3. Which he has experienced, witnessed or participated in.

    It is not exclusive to Combat or soldiers and can be witnessed in any individual of a society. In India, our society is socio centric which is a natural compensatory defence against it. Hence, our cases of PTSD as a society are miniscule compared to the ego centric societies like US.

    Further even in the US many believe that its a manufacturerd disorder aimed at additional compensation for the veterans and actually is just another name for other issues. Resultantly, its literature cites the effects of near vicinity blasts and the resultant impact on the brain due to the sonic (including sub and ultra) waves – something which is not supported by any medical evidence. Also, large number of such cases even in the west are simultaneously classified as anxiety disorders arising out of a sense of worthlessness post retirement.

    In addition, as an organisation, the Indian Army has a number of protection measures against it. Allow me to list a few
    1. To protect our civilians we have consciously limited the level of our counter insurgency to small arms. This has ensured that the insurgents too cannot justify the use of heavy weapons – so impact of sonic waves is reduced in areas we are battling the insurgents. Latter though are frequently opened on the border by our adversary but our excellent infrastructure helps protect most from such waves even if they have an impact.
    2. Most of our operations are officer led. The camaraderie it creates contributes immensely in the socio centric network of the soldier even away from his home. On the flip side, we have amongst the highest officer to soldier casualty ratios in the world. Its a small price the organisation accepts for the good of our soldiers and population.
    3. Our buddy system and involvement of the command channels ensures that not only PTSD but any anxiety related disorder is picked up at the inception itself. Behavioural change which is the earliest indication, is invariably picked up, reported and the sufferers treated.
    4. Our regimental system, and efforts within it to remain in touch with and look after the veterans helps address the sense of post retirement worthlessness – if any. Even in the times of this pandemic, veterans by the thousands have been contacted and their welfare ensures. What better to deal with anxiety issues? Similarly despite the lockdowns where required, families have been moved and brought close to individuals who are unwell – can any other organisation in the country boast of such anxiety mitigation efforts?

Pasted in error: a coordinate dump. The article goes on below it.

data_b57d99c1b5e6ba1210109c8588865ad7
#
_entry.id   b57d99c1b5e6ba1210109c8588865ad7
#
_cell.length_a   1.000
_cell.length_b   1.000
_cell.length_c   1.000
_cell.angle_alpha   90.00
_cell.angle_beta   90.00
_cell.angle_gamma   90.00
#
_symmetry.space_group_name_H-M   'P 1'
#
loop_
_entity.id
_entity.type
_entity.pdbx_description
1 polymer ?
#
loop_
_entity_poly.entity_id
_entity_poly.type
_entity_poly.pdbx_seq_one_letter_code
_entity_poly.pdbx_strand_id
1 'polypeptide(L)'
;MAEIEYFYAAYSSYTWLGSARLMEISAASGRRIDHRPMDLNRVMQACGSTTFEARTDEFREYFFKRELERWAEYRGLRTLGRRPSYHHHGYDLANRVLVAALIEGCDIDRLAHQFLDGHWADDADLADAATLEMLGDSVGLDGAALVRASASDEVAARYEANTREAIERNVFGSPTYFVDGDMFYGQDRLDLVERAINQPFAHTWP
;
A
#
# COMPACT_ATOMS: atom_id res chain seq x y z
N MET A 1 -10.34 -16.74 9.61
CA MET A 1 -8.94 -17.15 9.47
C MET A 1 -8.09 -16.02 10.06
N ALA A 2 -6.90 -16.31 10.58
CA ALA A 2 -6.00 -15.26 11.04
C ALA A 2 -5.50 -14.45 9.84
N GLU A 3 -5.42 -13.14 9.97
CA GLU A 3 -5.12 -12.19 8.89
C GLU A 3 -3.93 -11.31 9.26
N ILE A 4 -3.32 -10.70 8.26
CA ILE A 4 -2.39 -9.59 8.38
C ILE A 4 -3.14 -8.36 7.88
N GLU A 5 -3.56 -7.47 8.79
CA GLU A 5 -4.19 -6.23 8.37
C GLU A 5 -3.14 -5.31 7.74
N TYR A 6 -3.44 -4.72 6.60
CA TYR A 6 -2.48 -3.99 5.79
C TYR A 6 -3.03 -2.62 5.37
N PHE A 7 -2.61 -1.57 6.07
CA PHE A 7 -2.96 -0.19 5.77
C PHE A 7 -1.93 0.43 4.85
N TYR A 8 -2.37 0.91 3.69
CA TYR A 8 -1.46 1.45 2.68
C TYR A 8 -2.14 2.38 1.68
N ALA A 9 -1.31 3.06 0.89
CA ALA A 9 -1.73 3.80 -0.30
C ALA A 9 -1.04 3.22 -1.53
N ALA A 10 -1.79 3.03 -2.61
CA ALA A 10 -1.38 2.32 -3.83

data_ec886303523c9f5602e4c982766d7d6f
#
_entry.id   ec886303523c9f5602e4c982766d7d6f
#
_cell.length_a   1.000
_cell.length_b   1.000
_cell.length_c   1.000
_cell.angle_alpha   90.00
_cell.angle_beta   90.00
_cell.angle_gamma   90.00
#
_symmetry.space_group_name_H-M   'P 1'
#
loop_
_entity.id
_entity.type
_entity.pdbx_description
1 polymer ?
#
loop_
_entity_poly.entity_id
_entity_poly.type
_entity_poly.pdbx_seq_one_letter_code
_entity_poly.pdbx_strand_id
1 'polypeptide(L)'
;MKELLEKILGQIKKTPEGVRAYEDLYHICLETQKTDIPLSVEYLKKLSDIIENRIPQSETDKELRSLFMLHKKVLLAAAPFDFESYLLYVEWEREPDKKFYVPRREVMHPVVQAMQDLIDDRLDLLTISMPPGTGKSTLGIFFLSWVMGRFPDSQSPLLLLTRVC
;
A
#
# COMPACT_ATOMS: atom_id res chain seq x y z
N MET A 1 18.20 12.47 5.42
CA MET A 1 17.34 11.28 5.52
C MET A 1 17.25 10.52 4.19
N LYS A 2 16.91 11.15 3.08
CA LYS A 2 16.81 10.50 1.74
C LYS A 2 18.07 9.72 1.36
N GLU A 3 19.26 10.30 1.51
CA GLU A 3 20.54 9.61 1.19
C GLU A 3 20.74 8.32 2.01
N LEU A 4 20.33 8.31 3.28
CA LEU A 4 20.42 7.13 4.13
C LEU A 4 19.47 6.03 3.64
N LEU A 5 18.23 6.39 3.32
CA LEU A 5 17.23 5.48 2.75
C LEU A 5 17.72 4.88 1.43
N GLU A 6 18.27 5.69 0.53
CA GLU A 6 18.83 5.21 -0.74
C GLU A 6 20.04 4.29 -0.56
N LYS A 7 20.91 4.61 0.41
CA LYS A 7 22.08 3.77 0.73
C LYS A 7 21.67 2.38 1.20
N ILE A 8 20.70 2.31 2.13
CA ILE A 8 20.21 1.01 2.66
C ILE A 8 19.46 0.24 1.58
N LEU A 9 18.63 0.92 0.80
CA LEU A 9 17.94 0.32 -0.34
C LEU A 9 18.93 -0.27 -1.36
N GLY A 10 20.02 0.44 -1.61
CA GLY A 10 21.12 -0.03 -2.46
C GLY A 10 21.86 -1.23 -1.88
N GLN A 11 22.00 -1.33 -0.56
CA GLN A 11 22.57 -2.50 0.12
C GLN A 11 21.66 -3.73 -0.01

Therefore while it is nice that someone has such good concern for us, it’s a trifle wrong to firstly look for stats about something which many believe is a manufacturerd disorder. Instead if stats are sought for mental issues and /or anxiety disorders one will find that the Army’s average is (at worst) same as the rest of the society we are part of and, our excellent in house systems take care of them. Secondly, there is no reason why such stats should be in the open domain so, not finding them on Google should not be construed as the organisation being in denial.

    I would humbly therefore request for a reconsideration of your hypothesis.


    1. Thank you so much for these valuable inputs.At the onset let me assure you that my observations in this piece are not based on Wiki inputs. I have had extensive interactions with Veterans as well as those in the field of mental health before writing this. There is no attempt here and will never be to make a comparison with any other country. Anyone who knows a bit about our Armed Forces knows about its camaraderie, something that can never be replicated in civil life. Rest assured, my articles on Armed Forces are put up only after interactions with various members of the fraternity past and present and are never intended to demean this respectful organisation..Jai Hind.


  3. Brilliant attempt to bring out a hidden subject till now in India. PTSD is generally used to explain the disorders which us soldiers suffer from.
    Thank you for your great service.
    I will request you to add a chapter in my first book which will be published soon.


  4. Thank you for bringing out this serious subject.
    Amarjit Singh Bindra
    MD, Veterans Recruitment Solutions India